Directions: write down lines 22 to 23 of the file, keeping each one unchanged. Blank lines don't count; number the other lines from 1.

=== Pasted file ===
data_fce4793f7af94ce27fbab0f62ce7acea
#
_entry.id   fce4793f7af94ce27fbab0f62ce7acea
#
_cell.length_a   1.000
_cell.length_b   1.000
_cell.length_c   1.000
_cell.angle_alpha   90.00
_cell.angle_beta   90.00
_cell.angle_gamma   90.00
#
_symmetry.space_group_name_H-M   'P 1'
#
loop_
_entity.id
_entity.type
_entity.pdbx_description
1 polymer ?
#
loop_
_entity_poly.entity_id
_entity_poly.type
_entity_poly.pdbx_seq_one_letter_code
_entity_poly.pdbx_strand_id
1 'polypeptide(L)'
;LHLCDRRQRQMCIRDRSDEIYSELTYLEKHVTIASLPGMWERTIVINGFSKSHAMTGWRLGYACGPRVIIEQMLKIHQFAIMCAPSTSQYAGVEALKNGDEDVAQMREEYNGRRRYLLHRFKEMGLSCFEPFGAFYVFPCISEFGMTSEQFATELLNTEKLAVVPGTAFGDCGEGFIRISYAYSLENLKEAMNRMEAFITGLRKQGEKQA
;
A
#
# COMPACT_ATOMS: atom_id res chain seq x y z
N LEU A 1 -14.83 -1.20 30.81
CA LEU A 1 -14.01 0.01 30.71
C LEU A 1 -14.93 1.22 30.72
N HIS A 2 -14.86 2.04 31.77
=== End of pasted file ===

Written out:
_entity_poly.type
_entity_poly.pdbx_seq_one_letter_code